• Yusuf DeLorenzo

Fear and Atmosphere

Updated: May 11, 2020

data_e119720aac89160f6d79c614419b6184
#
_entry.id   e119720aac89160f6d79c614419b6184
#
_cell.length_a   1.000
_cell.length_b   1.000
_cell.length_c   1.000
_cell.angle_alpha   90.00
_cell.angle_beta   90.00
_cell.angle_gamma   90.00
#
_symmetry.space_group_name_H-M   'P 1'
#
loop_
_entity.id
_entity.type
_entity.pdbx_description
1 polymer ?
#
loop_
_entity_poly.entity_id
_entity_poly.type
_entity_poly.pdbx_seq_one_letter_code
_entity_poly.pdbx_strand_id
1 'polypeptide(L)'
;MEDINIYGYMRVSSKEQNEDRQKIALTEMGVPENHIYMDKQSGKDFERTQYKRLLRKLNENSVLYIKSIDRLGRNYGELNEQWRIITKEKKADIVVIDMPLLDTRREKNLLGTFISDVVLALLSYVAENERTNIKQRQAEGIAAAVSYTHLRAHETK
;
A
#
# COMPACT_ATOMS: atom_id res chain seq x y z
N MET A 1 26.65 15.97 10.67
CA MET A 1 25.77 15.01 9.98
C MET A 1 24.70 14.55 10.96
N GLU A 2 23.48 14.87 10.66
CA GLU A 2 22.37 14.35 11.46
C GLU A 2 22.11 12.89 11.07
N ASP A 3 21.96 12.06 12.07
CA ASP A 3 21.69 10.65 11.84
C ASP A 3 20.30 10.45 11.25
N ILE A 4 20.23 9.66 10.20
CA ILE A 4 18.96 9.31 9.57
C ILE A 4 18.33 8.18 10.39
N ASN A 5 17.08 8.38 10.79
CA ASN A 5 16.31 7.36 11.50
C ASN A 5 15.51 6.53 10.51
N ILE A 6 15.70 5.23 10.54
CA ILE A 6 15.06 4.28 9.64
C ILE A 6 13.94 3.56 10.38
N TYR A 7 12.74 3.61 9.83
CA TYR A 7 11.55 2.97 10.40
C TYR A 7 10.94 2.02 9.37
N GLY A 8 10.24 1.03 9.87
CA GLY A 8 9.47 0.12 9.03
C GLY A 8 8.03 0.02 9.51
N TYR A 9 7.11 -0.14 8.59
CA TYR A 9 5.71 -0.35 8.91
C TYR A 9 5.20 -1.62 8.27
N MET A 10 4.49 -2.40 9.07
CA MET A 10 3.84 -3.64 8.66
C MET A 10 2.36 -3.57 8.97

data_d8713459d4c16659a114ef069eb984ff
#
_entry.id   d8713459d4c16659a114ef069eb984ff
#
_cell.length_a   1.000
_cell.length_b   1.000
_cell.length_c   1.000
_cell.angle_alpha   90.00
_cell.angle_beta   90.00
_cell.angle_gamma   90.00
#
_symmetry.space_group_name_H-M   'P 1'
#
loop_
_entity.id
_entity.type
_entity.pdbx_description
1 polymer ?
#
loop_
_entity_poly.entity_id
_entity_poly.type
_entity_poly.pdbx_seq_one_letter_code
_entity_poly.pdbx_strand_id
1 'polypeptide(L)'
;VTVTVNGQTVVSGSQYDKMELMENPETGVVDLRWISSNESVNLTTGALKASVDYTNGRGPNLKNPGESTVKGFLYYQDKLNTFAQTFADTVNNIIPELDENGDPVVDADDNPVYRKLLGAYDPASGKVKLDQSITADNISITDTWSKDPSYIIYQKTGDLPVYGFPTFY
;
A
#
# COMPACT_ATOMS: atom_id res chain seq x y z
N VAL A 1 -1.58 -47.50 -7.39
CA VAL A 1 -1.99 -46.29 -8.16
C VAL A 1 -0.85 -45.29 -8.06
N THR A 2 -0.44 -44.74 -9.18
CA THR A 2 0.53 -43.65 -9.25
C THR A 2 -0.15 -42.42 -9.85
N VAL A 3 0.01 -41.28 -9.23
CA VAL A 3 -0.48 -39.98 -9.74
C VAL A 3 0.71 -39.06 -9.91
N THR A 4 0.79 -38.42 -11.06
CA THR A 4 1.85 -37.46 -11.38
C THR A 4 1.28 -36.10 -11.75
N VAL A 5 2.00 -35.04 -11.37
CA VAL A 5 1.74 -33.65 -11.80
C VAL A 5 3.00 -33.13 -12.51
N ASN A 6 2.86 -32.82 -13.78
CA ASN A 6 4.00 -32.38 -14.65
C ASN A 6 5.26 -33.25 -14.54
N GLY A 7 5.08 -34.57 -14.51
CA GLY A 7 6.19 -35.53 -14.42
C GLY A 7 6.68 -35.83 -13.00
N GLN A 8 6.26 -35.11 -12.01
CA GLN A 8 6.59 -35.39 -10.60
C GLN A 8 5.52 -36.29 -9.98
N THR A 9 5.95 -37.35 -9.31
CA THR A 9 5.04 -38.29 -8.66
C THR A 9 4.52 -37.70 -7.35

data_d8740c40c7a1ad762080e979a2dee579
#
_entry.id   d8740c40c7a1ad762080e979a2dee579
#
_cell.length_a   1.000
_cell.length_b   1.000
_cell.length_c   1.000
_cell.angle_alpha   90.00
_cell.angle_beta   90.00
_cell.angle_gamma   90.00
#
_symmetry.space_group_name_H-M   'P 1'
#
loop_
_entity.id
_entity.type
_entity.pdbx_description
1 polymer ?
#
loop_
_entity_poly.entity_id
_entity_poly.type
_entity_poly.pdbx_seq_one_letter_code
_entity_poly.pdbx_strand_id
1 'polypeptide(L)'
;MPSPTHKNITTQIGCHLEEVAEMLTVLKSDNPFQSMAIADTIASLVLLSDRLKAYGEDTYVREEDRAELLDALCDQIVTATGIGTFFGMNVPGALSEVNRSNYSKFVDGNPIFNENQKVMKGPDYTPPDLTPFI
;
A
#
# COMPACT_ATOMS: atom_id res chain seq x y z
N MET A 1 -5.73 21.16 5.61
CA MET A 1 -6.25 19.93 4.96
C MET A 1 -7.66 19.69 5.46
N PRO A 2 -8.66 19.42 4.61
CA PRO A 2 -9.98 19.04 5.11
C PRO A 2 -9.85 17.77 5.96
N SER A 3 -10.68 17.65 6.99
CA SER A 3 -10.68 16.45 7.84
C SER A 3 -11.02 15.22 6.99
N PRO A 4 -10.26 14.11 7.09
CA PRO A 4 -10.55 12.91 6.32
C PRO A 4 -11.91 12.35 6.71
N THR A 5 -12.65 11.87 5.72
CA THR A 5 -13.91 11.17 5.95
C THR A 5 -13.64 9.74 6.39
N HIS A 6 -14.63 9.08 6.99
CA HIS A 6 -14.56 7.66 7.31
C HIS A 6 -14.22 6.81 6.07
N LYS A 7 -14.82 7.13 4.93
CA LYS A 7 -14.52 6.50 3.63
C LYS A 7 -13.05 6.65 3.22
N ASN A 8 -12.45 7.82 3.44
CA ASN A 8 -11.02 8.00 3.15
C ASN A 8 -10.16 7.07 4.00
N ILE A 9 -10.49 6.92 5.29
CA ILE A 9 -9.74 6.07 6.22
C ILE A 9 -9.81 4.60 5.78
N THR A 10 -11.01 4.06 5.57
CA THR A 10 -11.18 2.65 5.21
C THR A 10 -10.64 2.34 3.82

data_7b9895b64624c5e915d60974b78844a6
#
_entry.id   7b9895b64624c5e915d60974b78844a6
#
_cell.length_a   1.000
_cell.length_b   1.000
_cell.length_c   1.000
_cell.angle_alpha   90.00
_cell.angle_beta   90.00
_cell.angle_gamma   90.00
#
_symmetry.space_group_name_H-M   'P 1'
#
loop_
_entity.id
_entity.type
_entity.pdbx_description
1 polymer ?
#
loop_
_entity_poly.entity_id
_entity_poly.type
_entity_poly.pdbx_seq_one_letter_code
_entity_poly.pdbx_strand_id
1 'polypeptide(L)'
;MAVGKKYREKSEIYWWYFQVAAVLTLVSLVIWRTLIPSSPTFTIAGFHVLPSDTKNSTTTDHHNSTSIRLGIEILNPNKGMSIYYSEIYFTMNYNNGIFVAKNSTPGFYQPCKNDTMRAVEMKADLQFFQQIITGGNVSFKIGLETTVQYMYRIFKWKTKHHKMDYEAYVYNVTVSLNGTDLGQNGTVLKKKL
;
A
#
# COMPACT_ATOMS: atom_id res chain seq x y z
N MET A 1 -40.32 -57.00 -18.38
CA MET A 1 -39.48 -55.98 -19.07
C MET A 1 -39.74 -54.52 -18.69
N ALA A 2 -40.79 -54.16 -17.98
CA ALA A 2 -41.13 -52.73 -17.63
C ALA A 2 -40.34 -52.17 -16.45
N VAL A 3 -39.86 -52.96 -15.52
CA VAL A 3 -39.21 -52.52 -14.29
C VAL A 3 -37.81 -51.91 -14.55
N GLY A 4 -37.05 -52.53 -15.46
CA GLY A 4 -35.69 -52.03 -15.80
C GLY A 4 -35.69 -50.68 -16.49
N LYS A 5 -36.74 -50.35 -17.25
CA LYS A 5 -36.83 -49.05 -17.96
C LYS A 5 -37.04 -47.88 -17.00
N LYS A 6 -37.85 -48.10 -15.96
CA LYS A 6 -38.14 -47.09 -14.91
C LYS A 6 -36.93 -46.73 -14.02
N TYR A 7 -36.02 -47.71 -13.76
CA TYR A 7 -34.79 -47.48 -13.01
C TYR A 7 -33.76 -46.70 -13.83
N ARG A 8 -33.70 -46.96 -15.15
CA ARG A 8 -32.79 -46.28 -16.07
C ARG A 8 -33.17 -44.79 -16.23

The writing of a work of fiction requires a good deal of patience. Other factors are involved, but patience is a virtue that might be said to transcend all others. In writing and rewriting the Muhammad Amalfi Mysteries, I used some of the methods I’d found effective as a translator. For example, one’s initial translation must not be considered anything more than a first pass, an attempt at bringing the foundations of a structure into existence. Meaning, subtlety, and significance can come later when you review and review and build and enhance and do everything you can to approach what you imagine the author to have intended for a reader to grasp and experience. At the outset of a work of fiction, you likewise want to establish a narrative, to get your ideas out into the open. I approach this initial step with as much exuberance as I do with trepidation. If the joyous energy of creating wins out over the other, I allow it to take me and my prose, unchecked, to wherever it wants to go. When, after at least a day has passed, I look at what I’ve written, I realize just how careless and irresponsible I’ve been with my prose. But that can always be fixed. I don't need to get it right the first time around, I need to get it written! The important thing is that I have, in print, something I believed in. Sometimes, that something is surprisingly good. But most of the time, it doesn’t read right. When I read it aloud, it sounds a tad, or more, off. (That’s a sort of taste test I always employ for my work). Revision after revision follows. In translating I was always fascinated by how, finally, when the book was published and I could turn its pages, I discovered that the passages that had appeared initially to present the most difficulties were the ones that read smoothly, beautifully. The reason, I realized over time, was that those were the ones on which I expended the most effort, the ones I pondered over the longest, the ones that received from me, the translator, the most polishing. That's why they shone so brightly. In the process of revising and editing, I’ve discerned a few stages. Maybe not in every case, but often enough to make an impression. Aside from achieving clarity and fluency, in the story and in the language used to tell it, the two elements that I keep track of are fear and atmosphere. Every chapter, if it is to be successful, must contain these elements if the reader is to remain engaged, the first step in entertainment. These elements are particularly important in the genres of mystery and crime. Without them, a novel is not a novel but, instead, a lengthy documentary, or report, or newspaper story. Why? Because these are what give life to a novel, and a novel needs to live and breathe if it is to entertain. In my research for the Muhammad Amalfi Mysteries, I came across the following passage at the very beginning of a book written by a traveler to Algiers. “Writers, I take it, firstly write to please themselves. If not, ’tis ten to one their writing pleases nobody. Following my postulate I have set down that which pleased me upon my pilgrimage, hoping that it may please at least some two or three who like myself have wandered.” Moghreb-El-Acksa; A Journey in Morocco, by R. B. Cunningham Graham (London: William Heinemann, 1898) When he talks about ‘pleasing,’ he’s talking about entertainment. If a mystery is to entertain, it should establish its own unique atmosphere. Think of the moors in England and how often they’ve figured in the work of writers from Ann Radcliffe with her Gothic tales, to the Sherlock of Arthur Conan Doyle to the Peak District of Stephen Booth and scores of other writers, great and small. Atmosphere, and in any form or degree, is essential. It can be introduced by no more than a few words, or it can come, as in the opening of Dickens’ BLEAK HOUSE, in a stream that carries the reader off and into the unknown. I am hopeful that each chapter in the series of Muhammad Amalfi Mysteries conveys a sense that sense of atmosphere to the reader. I am likewise hopeful, and I work toward this, that every chapter contains, or conveys, an element of fear. This can take the form of a forewarning, or a moment of prescience. It might also be a simple, but ominous, impression on a character. My protagonist, Muhammad Amalfi, nee Ettore, must always be in danger, preferably mortal, or at least in trouble of one sort or another. In some chapters, in some of the books, he’s unaware of the trouble that lurks around the corner. Or he’s aware, but no one else is because the trouble is imagined, or has yet to materialize. He has visions he calls ‘daylight dreaming’ when he is so troubled by his situation that he can’t sleep. This, too, is essential for the success of a mystery, especially one involving crime. A horror story, if it doesn’t have something that scares the living daylights out of the reader, is just a story. Because mystery involves the unknown, maybe the unlikely and the incredible, even horrible, it keeps the reader in suspense. How better to maintain that sense of tension and uncertainty than by means of placing a character in jeopardy and thereby projecting fear. Fear and atmosphere!

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